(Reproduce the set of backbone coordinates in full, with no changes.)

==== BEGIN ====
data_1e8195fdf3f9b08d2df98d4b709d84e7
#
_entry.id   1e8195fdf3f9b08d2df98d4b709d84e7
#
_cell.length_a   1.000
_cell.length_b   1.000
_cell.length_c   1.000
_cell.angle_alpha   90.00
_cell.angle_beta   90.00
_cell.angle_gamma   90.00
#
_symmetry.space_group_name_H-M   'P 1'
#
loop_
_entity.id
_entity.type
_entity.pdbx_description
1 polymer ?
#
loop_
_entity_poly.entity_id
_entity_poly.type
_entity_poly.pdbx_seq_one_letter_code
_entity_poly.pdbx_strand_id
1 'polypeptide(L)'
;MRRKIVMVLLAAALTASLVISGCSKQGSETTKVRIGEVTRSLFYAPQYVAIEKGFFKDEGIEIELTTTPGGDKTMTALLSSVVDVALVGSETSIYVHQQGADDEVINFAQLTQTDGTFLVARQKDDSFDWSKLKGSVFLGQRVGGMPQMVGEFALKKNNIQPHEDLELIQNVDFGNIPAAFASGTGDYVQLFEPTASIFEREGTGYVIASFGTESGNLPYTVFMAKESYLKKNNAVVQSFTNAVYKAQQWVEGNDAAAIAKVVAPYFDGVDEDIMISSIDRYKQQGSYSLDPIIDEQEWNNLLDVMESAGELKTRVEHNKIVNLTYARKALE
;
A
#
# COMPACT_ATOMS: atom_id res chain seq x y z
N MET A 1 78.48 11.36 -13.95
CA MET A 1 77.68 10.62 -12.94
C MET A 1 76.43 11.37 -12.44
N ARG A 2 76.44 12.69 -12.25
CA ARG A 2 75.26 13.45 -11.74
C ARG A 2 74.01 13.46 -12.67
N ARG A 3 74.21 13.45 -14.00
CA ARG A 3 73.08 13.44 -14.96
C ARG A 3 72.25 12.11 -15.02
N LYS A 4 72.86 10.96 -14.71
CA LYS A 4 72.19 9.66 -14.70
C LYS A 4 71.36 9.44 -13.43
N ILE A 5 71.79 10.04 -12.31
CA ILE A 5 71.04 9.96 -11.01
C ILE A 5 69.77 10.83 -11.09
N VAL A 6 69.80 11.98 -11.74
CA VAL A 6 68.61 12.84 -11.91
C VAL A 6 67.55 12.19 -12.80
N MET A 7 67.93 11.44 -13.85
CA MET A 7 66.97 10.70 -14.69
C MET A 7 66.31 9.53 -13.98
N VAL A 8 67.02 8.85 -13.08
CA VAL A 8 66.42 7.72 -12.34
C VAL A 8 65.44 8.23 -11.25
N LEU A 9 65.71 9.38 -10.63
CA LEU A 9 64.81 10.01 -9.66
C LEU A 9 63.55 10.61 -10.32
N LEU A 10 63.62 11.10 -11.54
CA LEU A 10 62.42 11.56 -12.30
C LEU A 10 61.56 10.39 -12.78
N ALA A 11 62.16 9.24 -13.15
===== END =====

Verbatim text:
data_1e8195fdf3f9b08d2df98d4b709d84e7
#
_entry.id   1e8195fdf3f9b08d2df98d4b709d84e7
#
_cell.length_a   1.000
_cell.length_b   1.000
_cell.length_c   1.000
_cell.angle_alpha   90.00
_cell.angle_beta   90.00
_cell.angle_gamma   90.00
#
_symmetry.space_group_name_H-M   'P 1'
#
loop_
_entity.id
_entity.type
_entity.pdbx_description
1 polymer ?
#
loop_
_entity_poly.entity_id
_entity_poly.type
_entity_poly.pdbx_seq_one_letter_code
_entity_poly.pdbx_strand_id
1 'polypeptide(L)'
;MRRKIVMVLLAAALTASLVISGCSKQGSETTKVRIGEVTRSLFYAPQYVAIEKGFFKDEGIEIELTTTPGGDKTMTALLSSVVDVALVGSETSIYVHQQGADDEVINFAQLTQTDGTFLVARQKDDSFDWSKLKGSVFLGQRVGGMPQMVGEFALKKNNIQPHEDLELIQNVDFGNIPAAFASGTGDYVQLFEPTASIFEREGTGYVIASFGTESGNLPYTVFMAKESYLKKNNAVVQSFTNAVYKAQQWVEGNDAAAIAKVVAPYFDGVDEDIMISSIDRYKQQGSYSLDPIIDEQEWNNLLDVMESAGELKTRVEHNKIVNLTYARKALE
;
A
#
# COMPACT_ATOMS: atom_id res chain seq x y z
N MET A 1 78.48 11.36 -13.95
CA MET A 1 77.68 10.62 -12.94
C MET A 1 76.43 11.37 -12.44
N ARG A 2 76.44 12.69 -12.25
CA ARG A 2 75.26 13.45 -11.74
C ARG A 2 74.01 13.46 -12.67
N ARG A 3 74.21 13.45 -14.00
CA ARG A 3 73.08 13.44 -14.96
C ARG A 3 72.25 12.11 -15.02
N LYS A 4 72.86 10.96 -14.71
CA LYS A 4 72.19 9.66 -14.70
C LYS A 4 71.36 9.44 -13.43
N ILE A 5 71.79 10.04 -12.31
CA ILE A 5 71.04 9.96 -11.01
C ILE A 5 69.77 10.83 -11.09
N VAL A 6 69.80 11.98 -11.74
CA VAL A 6 68.61 12.84 -11.91
C VAL A 6 67.55 12.19 -12.80
N MET A 7 67.93 11.44 -13.85
CA MET A 7 66.97 10.70 -14.69
C MET A 7 66.31 9.53 -13.98
N VAL A 8 67.02 8.85 -13.08
CA VAL A 8 66.42 7.72 -12.34
C VAL A 8 65.44 8.23 -11.25
N LEU A 9 65.71 9.38 -10.63
CA LEU A 9 64.81 10.01 -9.66
C LEU A 9 63.55 10.61 -10.32
N LEU A 10 63.62 11.10 -11.54
CA LEU A 10 62.42 11.56 -12.30
C LEU A 10 61.56 10.39 -12.78
N ALA A 11 62.16 9.24 -13.15